“…grand in scope and beautifully complex, yet one of the most irresistibly accessible collections I’ve ever heard. This magnificent new song cycle finds Sarah taking pop, folk, rock and classical to places they’ve never been before.“
“…more of a American rock musical sound than the seminal Celtic punk band’s previous efforts…a lyrically brilliant and sonically solid effort inspired by the U.S. economic collapse – particularly its harsh effect on Detroit’s factory workers.“
“…gives these brilliant musicians some new opportunities to show off their substantial skills…”You Been Lyin’” is the best, most exciting collaboration any album ever had. The quaking duet with “Dallas gospel funk band” The Relatives sounds like The Staples Singers and George Clinton jamming with The Darkness.“
“…previously unreleased material by the late, great Eva Cassidy…composed entirely of acoustic versions of Eva’s best known recordings. Accompanied only by the soft strum of her guitar, Eva’s extraordinary voice is beautifully displayed in this exquisite collection.“
“…One of the more impressive releases of 2011 so far, Night of the Hunters was an ambitious undertaking for Tori Amos and one that, despite its weaknesses, can be called a success. It’s also a definite step in the right direction for the songstress and has won my loyalty back after a decade of disillusionment.“
“…Sin Palabras has all of the strengths of Night Of Hunters, yet none of the weaknesses…gorgeous instrumental version illuminates all of the intricacies and nuances of the arrangements. The brilliance of Tori’s piano playing, as well as that of her accompanying orchestra musicians, is put on full display.“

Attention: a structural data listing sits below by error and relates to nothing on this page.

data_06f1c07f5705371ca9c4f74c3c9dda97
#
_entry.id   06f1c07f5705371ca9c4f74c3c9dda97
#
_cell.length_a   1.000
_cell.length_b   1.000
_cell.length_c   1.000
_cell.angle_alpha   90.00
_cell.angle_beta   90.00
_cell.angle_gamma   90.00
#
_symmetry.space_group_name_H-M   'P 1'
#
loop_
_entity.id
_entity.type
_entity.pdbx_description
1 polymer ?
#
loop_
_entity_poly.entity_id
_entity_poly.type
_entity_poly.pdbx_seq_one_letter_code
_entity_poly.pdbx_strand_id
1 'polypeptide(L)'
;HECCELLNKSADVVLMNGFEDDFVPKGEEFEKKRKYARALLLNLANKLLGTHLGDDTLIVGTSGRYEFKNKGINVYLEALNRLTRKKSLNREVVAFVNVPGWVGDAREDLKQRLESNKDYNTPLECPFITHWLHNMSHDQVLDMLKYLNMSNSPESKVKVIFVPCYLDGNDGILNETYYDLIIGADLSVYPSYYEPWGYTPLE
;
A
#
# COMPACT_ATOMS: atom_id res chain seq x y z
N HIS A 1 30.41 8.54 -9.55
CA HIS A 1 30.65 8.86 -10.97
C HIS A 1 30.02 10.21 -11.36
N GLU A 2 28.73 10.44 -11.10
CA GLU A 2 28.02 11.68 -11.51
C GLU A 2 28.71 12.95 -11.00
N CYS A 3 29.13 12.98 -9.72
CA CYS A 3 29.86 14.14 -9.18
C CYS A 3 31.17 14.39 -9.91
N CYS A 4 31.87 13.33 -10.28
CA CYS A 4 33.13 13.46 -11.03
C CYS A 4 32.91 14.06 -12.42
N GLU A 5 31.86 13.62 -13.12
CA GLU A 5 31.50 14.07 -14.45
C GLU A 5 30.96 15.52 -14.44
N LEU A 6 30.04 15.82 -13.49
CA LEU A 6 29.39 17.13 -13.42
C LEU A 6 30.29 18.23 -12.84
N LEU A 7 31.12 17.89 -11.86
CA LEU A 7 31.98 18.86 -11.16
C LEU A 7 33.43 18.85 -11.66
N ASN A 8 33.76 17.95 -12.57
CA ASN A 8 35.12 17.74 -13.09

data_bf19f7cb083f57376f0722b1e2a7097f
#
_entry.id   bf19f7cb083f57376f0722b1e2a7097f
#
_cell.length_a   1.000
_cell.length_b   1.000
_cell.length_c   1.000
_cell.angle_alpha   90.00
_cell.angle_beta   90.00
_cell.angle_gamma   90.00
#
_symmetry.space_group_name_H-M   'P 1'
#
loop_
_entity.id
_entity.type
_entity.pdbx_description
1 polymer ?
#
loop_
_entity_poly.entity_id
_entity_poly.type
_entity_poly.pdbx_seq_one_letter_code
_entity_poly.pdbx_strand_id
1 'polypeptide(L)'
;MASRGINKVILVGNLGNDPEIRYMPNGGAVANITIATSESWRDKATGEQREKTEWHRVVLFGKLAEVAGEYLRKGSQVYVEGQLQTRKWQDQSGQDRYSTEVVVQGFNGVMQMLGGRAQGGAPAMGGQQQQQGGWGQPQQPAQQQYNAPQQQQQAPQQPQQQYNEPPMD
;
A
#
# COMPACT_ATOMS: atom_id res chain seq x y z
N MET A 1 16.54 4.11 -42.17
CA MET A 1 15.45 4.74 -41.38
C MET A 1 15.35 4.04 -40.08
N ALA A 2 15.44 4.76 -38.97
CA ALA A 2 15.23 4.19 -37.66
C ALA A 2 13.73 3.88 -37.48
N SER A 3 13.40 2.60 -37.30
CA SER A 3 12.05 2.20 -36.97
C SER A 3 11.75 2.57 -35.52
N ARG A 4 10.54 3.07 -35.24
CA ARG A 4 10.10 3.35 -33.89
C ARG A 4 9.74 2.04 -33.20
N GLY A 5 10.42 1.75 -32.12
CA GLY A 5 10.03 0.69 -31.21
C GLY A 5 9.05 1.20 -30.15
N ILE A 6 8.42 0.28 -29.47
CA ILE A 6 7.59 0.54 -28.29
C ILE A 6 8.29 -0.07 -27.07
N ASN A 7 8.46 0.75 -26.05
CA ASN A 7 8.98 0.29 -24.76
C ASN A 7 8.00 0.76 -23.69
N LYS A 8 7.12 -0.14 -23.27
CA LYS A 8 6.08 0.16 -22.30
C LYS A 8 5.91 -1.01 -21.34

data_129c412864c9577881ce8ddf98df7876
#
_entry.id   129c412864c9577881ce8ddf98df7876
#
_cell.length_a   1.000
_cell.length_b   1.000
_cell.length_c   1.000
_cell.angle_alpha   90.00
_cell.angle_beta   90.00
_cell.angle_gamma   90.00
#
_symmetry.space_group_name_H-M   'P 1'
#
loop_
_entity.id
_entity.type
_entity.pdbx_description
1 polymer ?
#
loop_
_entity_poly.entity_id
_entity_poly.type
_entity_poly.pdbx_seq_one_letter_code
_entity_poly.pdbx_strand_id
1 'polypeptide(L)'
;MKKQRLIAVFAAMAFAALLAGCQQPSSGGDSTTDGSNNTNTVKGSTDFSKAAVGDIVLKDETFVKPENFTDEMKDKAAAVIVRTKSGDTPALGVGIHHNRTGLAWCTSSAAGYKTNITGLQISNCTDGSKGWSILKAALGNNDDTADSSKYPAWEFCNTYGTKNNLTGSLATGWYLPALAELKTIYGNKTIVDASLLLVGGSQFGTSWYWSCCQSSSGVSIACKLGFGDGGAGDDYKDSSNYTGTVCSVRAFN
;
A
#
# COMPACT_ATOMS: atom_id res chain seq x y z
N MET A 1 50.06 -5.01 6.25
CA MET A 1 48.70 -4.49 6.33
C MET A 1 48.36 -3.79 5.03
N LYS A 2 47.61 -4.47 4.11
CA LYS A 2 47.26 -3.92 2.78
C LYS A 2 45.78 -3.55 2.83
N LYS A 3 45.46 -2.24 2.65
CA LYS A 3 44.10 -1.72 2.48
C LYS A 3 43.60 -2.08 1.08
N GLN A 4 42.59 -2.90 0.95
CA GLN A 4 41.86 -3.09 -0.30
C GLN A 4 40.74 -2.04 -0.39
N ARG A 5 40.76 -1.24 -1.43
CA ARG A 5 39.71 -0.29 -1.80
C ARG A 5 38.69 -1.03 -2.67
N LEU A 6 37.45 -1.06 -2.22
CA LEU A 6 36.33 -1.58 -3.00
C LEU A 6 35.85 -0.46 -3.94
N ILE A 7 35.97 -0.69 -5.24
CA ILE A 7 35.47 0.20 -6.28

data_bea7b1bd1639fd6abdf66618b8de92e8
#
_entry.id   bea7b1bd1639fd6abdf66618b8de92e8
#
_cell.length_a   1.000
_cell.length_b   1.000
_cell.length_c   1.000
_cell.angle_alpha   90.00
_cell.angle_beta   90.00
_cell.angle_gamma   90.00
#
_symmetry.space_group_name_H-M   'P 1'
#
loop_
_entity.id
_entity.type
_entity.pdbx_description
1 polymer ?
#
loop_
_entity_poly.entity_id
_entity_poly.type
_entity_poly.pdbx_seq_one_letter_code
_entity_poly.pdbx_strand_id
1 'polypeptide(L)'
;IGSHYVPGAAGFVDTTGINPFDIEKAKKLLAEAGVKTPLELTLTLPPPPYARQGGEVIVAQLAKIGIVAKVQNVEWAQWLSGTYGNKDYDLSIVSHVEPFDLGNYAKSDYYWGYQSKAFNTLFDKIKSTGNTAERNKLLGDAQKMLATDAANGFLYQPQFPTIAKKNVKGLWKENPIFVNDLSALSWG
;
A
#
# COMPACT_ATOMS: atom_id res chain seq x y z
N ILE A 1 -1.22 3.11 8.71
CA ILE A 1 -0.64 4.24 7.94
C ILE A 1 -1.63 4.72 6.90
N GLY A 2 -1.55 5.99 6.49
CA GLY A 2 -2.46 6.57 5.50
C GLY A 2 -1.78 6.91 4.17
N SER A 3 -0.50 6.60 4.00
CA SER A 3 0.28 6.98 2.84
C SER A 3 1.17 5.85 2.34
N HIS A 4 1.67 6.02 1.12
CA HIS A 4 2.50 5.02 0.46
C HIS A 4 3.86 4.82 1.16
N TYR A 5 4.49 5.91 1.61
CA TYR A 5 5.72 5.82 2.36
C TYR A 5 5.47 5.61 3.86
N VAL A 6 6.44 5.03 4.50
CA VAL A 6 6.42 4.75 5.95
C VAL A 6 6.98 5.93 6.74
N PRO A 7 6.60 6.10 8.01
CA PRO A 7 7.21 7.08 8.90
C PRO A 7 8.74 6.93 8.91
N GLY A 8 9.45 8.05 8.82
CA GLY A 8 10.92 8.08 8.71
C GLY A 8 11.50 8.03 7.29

“…Heather’s unusually gorgeous voice has always been the driving force in her songs, but her intricate layering of high energy pop-rock instrumentation with haunting folk melodies continues to put her music into a category of its own.“
“…a brassed up brand of eerie indie-rock, melodic pop, delicate folk and the lightest hint of Zydeco…From her first wail in the mesmeric, churning, chill-producing opener, “Leila and the Orange Moon,” I knew I would love this album.“
“…a delightful nod to vintage Western swing, honky tonk and classic Nashville country…the whole album is a toe tappin’, hip shakin’ wonder. I expect it to be on my best of the year list come December.“
“…I don’t recall ever having been so profoundly moved by an album. The lyrics read like classic poetry, full of beautiful, nature-evoking imagery and immense sorrow…Sonya’s broken heart is deeply embedded in the marrow of this spectacular album, as her personal loss intertwines with metaphors depicting the loss of natural habitat and sanctuary for animals in the wild. Such personal and universal themes coupled with lush, intricate arrangements must surely destine It is so to become a folk classic.“